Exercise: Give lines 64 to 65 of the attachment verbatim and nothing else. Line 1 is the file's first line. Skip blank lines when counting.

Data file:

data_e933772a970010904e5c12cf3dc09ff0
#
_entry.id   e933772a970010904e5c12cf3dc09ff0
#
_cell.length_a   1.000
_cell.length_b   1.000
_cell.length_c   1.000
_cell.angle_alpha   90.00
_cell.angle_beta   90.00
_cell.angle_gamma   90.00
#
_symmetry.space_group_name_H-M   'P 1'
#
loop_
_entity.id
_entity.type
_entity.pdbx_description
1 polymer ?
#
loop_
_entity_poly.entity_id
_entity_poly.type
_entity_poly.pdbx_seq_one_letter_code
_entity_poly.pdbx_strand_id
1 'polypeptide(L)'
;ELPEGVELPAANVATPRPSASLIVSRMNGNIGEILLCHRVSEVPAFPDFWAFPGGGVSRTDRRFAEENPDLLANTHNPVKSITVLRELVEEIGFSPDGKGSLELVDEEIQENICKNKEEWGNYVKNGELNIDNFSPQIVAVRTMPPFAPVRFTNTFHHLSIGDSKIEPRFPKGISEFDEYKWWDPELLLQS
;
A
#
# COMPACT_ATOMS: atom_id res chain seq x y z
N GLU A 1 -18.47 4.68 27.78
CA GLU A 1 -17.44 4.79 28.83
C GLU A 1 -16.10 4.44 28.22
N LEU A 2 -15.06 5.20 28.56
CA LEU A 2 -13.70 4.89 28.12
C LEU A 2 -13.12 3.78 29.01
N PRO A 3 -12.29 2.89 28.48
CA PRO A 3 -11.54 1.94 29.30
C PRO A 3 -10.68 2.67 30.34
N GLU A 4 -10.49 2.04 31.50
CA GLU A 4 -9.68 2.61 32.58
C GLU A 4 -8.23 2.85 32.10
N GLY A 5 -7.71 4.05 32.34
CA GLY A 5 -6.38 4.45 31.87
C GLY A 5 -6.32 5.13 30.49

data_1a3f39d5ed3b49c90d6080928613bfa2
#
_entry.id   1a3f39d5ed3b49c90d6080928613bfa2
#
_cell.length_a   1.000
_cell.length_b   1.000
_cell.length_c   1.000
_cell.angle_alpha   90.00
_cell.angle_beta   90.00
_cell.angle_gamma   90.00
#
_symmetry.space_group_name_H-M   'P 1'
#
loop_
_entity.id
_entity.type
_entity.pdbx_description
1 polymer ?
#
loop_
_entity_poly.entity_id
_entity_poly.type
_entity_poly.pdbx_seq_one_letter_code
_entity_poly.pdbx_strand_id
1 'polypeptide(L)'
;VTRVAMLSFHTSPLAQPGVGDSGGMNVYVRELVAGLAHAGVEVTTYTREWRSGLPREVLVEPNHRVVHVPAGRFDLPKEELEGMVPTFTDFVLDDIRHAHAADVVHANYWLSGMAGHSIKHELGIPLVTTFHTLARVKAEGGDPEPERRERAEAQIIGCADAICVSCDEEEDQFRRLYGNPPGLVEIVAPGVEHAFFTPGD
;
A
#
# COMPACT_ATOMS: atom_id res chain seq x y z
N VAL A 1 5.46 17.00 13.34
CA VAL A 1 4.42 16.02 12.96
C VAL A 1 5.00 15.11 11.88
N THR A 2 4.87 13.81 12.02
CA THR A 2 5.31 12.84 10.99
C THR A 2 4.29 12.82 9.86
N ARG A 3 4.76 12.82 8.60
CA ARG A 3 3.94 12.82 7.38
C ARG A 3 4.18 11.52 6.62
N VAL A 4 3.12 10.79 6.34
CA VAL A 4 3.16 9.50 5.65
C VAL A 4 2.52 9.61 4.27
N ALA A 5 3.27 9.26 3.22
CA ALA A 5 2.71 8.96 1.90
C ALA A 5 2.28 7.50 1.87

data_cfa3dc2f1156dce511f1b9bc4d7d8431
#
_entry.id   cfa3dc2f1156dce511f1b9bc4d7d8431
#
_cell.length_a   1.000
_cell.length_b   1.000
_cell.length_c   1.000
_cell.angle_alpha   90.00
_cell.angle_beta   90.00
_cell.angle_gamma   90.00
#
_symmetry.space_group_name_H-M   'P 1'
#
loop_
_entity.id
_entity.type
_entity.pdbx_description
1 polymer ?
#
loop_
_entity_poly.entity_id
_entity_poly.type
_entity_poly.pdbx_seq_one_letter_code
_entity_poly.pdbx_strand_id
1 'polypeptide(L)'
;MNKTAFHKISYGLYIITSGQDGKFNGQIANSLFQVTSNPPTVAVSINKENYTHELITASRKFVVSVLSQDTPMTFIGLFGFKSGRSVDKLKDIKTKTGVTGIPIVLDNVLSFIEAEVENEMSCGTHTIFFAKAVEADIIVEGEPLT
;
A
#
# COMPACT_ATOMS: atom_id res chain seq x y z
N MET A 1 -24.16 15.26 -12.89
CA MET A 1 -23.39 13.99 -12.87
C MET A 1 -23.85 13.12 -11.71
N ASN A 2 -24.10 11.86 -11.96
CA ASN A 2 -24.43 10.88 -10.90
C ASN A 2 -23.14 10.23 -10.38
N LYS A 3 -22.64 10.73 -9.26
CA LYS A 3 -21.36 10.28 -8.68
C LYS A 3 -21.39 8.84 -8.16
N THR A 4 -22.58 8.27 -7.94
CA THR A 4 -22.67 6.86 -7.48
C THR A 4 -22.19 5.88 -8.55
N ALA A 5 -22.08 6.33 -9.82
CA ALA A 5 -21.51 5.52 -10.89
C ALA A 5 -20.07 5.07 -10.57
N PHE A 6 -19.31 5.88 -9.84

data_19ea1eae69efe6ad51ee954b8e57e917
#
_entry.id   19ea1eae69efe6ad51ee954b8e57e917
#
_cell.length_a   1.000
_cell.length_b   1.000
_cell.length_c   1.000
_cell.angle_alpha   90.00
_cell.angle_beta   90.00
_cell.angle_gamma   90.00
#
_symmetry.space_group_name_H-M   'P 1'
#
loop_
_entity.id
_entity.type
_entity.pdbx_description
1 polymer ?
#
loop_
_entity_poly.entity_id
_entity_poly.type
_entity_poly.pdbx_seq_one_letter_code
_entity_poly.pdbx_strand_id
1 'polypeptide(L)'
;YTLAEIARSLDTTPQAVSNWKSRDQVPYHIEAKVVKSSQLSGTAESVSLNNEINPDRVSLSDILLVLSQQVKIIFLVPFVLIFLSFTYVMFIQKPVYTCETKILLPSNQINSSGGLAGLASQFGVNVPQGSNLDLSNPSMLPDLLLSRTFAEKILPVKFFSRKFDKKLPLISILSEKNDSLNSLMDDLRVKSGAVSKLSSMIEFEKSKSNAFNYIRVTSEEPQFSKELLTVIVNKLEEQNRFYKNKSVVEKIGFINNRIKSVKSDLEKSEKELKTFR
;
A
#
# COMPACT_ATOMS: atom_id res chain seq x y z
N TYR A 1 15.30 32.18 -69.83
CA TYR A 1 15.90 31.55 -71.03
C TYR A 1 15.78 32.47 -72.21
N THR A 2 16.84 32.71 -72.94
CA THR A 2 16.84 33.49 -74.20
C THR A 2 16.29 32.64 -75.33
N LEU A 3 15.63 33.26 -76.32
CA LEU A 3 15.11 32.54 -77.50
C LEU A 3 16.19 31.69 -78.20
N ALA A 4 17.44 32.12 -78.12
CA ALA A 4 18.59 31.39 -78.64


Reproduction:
#
loop_